And I felt very excited when observing the decorative drawings on the 8 main pillars, each pillar requiring two people to hug. Eight simple but no less vivid drawings help us visualize scenes of everyday life that are deeply embedded in the spirituality of each person, such as: Scene of villagers and old soldiers having fun. the appearance of drinking wine during the buffalo stabbing ceremony; a couple is clearing plants to plant crops when the rain comes; A mother who had just given birth brought her baby to the stream to bathe, presenting it to the gods and the image of ancient warriors dressed in loincloths and shirtless, looking very healthy and brave, holding shields, spears, and spears, ready to fight. fight to protect the village…

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Sketches of ancient heroes and warriors remind us of a time long ago, when this area was full of wild animals and tribes were constantly fighting.

The last stop on the group’s first journey was an ancient village nestled next to a romantic river – KonHngorK’Tu village, Ro Ngao ethnic group, probably the most populous village in the province, in Phuong Quy village, Vinh commune. Quang. Our group stayed for a long time because the scenery was so charming and the people were so simple and lovely. Especially, we can clearly feel the sense of community expressed through the stilt houses that have been warmly gathered together for generations.

5.15.18A corner of KonHngorK’Tu village shows the community lifestyle characteristics of ethnic minorities in Kon Tum.

In addition to the rich history and culture of the Ba Na people that we have known through books and newspapers. This place also makes us feel lost in another world, the world of simple, ordinary people: the serenity of the old people; the dynamism of young people to always be in harmony with nature; the innocence of children… That daily routine is filled with so much affection and love.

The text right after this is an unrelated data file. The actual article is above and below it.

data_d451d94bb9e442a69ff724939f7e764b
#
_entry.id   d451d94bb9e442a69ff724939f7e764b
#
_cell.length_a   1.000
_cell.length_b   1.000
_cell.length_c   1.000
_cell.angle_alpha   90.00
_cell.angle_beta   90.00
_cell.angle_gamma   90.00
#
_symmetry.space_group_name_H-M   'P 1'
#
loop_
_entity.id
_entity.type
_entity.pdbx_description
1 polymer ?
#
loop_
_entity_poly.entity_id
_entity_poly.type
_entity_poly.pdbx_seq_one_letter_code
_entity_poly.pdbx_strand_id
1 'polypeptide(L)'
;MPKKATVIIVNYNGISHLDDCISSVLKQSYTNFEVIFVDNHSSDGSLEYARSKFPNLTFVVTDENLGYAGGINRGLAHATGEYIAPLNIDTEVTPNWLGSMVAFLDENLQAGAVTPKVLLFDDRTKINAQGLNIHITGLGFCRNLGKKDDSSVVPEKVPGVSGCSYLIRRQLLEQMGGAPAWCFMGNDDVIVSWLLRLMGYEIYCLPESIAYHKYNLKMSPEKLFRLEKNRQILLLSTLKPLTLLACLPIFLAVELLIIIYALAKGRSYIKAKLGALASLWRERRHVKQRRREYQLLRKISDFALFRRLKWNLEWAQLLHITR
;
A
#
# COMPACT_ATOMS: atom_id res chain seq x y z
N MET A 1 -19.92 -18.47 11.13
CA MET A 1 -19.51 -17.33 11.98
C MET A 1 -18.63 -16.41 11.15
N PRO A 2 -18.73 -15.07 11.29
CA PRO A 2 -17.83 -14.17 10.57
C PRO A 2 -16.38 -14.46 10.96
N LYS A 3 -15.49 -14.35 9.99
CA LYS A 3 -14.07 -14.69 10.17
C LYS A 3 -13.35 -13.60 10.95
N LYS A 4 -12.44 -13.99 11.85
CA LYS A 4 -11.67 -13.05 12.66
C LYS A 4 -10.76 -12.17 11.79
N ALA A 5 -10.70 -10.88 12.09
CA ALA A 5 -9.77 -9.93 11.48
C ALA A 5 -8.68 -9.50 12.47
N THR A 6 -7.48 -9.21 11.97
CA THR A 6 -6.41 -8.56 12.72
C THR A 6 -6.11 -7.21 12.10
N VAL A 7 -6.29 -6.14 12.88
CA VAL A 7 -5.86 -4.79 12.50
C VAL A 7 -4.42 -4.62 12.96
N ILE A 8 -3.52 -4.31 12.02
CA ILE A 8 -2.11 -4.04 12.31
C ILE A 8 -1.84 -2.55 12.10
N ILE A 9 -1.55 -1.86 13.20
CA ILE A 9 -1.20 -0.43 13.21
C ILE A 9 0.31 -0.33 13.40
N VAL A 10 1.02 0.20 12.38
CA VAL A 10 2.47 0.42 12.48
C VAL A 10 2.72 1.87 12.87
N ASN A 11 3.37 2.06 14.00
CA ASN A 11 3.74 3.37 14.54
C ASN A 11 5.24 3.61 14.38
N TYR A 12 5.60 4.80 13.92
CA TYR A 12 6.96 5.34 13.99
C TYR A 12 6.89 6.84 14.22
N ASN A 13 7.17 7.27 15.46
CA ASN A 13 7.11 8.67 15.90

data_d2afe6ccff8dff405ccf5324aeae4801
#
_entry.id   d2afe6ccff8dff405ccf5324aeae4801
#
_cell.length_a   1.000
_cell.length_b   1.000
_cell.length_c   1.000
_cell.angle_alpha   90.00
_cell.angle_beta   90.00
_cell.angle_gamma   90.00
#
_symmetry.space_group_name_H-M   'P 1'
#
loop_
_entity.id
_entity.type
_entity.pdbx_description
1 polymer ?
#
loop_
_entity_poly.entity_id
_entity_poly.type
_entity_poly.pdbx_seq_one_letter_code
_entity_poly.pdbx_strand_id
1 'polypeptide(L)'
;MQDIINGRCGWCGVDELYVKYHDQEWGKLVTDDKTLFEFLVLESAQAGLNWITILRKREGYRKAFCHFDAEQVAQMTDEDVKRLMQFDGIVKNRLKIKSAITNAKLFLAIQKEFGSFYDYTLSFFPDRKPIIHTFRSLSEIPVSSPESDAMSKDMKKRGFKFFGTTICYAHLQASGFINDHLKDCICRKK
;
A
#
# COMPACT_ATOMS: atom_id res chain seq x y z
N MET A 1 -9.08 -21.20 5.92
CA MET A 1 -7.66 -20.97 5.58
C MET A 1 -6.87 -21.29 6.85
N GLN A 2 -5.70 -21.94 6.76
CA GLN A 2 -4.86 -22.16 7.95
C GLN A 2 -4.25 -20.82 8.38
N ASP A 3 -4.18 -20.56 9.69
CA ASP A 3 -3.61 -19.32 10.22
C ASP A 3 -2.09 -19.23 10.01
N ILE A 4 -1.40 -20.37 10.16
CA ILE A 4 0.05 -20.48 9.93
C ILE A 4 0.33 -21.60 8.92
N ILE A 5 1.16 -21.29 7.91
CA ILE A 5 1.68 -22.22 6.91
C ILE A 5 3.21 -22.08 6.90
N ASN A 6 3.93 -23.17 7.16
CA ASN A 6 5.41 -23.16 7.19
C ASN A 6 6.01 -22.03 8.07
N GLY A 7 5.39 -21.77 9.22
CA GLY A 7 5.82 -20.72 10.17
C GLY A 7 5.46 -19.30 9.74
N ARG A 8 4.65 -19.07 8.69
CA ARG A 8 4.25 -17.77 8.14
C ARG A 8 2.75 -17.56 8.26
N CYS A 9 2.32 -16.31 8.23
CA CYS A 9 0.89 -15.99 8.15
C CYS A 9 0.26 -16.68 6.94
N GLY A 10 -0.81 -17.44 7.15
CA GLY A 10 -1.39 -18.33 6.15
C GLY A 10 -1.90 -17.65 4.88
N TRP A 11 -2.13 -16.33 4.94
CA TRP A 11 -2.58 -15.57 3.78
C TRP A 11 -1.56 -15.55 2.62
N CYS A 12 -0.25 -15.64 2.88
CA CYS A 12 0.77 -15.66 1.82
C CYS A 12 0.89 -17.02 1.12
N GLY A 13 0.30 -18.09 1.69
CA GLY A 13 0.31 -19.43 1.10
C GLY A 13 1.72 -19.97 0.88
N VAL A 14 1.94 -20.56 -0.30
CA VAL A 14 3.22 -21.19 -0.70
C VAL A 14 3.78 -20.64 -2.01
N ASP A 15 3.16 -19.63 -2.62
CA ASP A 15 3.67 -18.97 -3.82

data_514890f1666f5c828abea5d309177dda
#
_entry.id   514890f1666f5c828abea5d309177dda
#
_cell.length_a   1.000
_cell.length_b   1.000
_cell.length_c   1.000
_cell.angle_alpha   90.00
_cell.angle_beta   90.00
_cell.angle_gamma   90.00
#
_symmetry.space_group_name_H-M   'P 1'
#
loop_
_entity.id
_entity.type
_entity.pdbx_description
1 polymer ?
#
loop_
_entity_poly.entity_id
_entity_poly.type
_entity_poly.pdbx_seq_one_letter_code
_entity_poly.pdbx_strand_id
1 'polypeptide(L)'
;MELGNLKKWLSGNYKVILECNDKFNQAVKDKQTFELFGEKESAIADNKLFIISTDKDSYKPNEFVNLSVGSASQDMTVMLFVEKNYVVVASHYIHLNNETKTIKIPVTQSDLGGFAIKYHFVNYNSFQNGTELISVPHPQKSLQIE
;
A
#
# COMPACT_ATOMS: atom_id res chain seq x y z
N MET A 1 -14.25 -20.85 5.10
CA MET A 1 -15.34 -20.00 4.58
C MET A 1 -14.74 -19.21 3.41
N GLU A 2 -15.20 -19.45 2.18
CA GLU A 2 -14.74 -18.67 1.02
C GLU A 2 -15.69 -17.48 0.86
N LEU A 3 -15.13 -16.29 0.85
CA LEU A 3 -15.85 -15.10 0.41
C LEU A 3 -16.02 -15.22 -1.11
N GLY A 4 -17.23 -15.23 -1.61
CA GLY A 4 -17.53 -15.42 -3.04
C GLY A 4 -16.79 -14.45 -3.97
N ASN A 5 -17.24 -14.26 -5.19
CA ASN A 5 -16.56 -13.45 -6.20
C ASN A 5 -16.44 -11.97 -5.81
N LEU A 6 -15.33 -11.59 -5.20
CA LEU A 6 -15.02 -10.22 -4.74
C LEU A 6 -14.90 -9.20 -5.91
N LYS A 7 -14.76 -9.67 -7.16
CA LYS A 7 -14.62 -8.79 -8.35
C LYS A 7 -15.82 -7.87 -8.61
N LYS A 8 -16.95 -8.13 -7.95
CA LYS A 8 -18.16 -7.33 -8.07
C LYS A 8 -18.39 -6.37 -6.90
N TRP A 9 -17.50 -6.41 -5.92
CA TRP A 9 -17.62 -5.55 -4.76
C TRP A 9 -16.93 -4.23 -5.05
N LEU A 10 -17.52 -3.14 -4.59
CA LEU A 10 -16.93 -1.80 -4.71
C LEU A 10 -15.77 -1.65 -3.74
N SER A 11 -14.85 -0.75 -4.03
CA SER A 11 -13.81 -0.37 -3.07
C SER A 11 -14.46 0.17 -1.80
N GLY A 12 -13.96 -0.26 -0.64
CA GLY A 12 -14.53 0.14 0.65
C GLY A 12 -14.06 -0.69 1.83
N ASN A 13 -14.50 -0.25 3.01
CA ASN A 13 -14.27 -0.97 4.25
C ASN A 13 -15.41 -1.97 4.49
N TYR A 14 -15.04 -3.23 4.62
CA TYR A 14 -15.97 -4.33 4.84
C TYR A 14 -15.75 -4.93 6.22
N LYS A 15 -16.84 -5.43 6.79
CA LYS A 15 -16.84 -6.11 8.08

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The moment an old man sits leisurely and exhales cigarette smoke or a little girl picks up her mother from work and looks peaceful and happy are images often sought after by tourists on their travel itineraries.

The village raises a lot of cattle. The cows here are very clean and healthy because their owners let them swim to the other side of the river to graze twice a day and then return in the afternoon to make the whole river wharf bustling. In the bright sunlight of the golden afternoon, cow heads bobbed like a herd of “crocodiles” in the deep river and behind them were funny “little bosses” swimming across the river with only one hand and the other raised. to keep your clothes from getting wet.

The sun was setting on the mountain in the west, but we were hypnotized. No one stood up to leave, but always looked toward the other side of the river to wait for the small dugout canoes as if they were dancing a dance. familiar with carrying the last villagers back to the village.

5.15.21Sunset on Dak Bla river.

In the afternoon smoke spreading through the corner of the kitchen and the small windows flying up to the rooftops, blending in with the little remaining light at the end of the day, the village looks so warm and peaceful. We left the village in a bustling atmosphere, with the sounds of families preparing for dinner, filled with joy because we encountered simple things in everyday life.

Article and photo: Tuong Lam